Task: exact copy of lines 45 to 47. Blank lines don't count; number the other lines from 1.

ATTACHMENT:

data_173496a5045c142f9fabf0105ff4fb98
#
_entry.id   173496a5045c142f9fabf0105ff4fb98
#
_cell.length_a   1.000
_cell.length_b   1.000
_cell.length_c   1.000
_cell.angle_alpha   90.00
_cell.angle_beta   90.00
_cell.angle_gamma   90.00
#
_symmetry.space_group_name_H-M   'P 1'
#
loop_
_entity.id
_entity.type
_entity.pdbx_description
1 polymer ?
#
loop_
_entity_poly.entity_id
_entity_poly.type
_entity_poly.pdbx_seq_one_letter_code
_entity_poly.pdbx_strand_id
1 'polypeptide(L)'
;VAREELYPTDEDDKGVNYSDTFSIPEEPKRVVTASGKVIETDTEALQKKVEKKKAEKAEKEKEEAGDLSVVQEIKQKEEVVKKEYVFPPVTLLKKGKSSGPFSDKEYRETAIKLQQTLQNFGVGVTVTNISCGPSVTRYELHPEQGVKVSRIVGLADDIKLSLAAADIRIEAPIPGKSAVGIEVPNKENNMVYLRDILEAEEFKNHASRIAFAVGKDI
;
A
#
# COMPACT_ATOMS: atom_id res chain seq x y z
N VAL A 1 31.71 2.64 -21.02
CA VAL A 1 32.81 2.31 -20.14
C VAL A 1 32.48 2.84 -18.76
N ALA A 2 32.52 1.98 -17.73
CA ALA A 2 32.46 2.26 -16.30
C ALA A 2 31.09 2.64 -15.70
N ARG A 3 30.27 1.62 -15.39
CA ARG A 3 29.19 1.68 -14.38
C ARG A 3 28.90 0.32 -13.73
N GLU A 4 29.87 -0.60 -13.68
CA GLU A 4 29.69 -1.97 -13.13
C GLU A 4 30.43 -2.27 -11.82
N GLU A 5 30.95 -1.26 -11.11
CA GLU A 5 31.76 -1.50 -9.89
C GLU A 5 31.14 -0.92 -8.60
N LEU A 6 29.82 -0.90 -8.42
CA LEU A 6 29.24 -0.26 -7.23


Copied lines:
C GLU A 5 31.14 -0.92 -8.60
N LEU A 6 29.82 -0.90 -8.42
CA LEU A 6 29.24 -0.26 -7.23